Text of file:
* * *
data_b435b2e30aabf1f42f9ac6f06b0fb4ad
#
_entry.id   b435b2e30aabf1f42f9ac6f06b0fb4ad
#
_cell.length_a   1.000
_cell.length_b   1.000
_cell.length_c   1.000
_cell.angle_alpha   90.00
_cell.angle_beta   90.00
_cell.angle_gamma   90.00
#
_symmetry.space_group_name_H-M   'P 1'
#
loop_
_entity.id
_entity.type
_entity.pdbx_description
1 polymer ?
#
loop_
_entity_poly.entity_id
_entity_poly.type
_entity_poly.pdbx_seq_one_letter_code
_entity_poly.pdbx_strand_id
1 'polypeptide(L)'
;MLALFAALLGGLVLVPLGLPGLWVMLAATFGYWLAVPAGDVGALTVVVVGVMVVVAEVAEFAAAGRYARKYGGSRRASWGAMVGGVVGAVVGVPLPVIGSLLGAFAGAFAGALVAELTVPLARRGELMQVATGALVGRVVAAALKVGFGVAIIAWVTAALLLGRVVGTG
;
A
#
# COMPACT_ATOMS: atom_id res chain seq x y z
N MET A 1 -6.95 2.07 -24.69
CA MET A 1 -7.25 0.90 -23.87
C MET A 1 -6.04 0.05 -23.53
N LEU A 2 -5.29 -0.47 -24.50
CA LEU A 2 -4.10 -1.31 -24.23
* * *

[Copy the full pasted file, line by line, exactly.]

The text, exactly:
data_b435b2e30aabf1f42f9ac6f06b0fb4ad
#
_entry.id   b435b2e30aabf1f42f9ac6f06b0fb4ad
#
_cell.length_a   1.000
_cell.length_b   1.000
_cell.length_c   1.000
_cell.angle_alpha   90.00
_cell.angle_beta   90.00
_cell.angle_gamma   90.00
#
_symmetry.space_group_name_H-M   'P 1'
#
loop_
_entity.id
_entity.type
_entity.pdbx_description
1 polymer ?
#
loop_
_entity_poly.entity_id
_entity_poly.type
_entity_poly.pdbx_seq_one_letter_code
_entity_poly.pdbx_strand_id
1 'polypeptide(L)'
;MLALFAALLGGLVLVPLGLPGLWVMLAATFGYWLAVPAGDVGALTVVVVGVMVVVAEVAEFAAAGRYARKYGGSRRASWGAMVGGVVGAVVGVPLPVIGSLLGAFAGAFAGALVAELTVPLARRGELMQVATGALVGRVVAAALKVGFGVAIIAWVTAALLLGRVVGTG
;
A
#
# COMPACT_ATOMS: atom_id res chain seq x y z
N MET A 1 -6.95 2.07 -24.69
CA MET A 1 -7.25 0.90 -23.87
C MET A 1 -6.04 0.05 -23.53
N LEU A 2 -5.29 -0.47 -24.50
CA LEU A 2 -4.10 -1.31 -24.23